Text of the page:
|Date:||November 2, 2006 / year-entry #372|
|Summary:||Some time ago, I was asked to look at two independent problems with people trying to do modal UI manually. Well, actually, when the issues were presented to me, they weren't described in quite that way. They were more along the lines of, "Something strange is happening in our UI. Can you help?" Only in...|
Some time ago, I was asked to look at two independent problems with people trying to do modal UI manually. Well, actually, when the issues were presented to me, they weren't described in quite that way. They were more along the lines of, "Something strange is happening in our UI. Can you help?" Only in the discussion of the scenarios did it become apparent that it was improper management of modal UI that was the cause.
We already saw one subtlety of managing modal UI manually, namely that you have to enable and disable the windows in the correct order. That wasn't the root of the problems I was looking at, but enabling and disabling windows did play a major role.
took a look at the dialog loop,
the first steps involved manipulating the
if (hwndParent == GetDesktopWindow()) hwndParent = NULL; if (hwndParent) hwndParent = GetAncestor(hwndParent, GA_ROOT); HWND hdlg = CreateDialogIndirectParam(hinst, lpTemplate, hwndParent, lpDlgProc, lParam); BOOL fWasEnabled = EnableWindow(hwndParent, FALSE);
In both cases, the first two "if" statements were missing. We already saw the danger of disabling the desktop window, which is what the first "if" statement protects against. But the specific problem with modal UI was being caused by the missing second "if" statement.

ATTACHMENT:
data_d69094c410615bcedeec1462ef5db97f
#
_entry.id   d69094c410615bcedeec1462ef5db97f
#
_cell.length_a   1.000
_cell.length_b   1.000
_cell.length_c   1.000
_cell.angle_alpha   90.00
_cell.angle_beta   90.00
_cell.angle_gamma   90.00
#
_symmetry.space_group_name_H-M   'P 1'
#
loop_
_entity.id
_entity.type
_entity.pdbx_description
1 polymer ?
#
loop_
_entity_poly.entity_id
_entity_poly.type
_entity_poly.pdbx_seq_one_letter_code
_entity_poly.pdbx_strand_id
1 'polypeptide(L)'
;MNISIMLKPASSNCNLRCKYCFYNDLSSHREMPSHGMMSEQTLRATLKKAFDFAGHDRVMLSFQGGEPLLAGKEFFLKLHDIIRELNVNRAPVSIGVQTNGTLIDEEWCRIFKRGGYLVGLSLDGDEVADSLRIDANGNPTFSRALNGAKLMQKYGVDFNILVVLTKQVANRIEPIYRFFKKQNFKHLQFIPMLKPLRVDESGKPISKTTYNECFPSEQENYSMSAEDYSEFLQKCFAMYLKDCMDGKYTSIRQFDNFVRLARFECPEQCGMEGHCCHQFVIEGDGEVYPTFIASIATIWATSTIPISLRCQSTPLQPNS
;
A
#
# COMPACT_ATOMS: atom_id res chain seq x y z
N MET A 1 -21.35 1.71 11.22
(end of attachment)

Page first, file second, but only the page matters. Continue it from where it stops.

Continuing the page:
Both of the problems boiled down to somebody passing a child
window as the
The two problems had the same root cause but manifested themselves
The first problem led to strange behavior because
the user could still interact
with the top-level window since it was still enabled.
Sure, a portion of the window was disabled (the portion
controlled by the child window passed as
In the second case,
disabling the wrong window created a different problem:
When the modal UI was complete,
the window manager activated the top-level window that was the
owner of the modal window since that window was never disabled.
This caused the top-level window to receive a
Now, even though this was a subtle problem,
you already knew all the pieces that went into it since I had
covered them earlier.
And as for those psychic powers that I used?
It's really not that magic.
In this case of psychic debugging, I worked backwards.
In response to the report that
Aha, the window isn't enabled.
That's when the customer also mentioned that they were doing
this inside a
Most of what looks like psychic debugging is really just knowing what people tend to get wrong.
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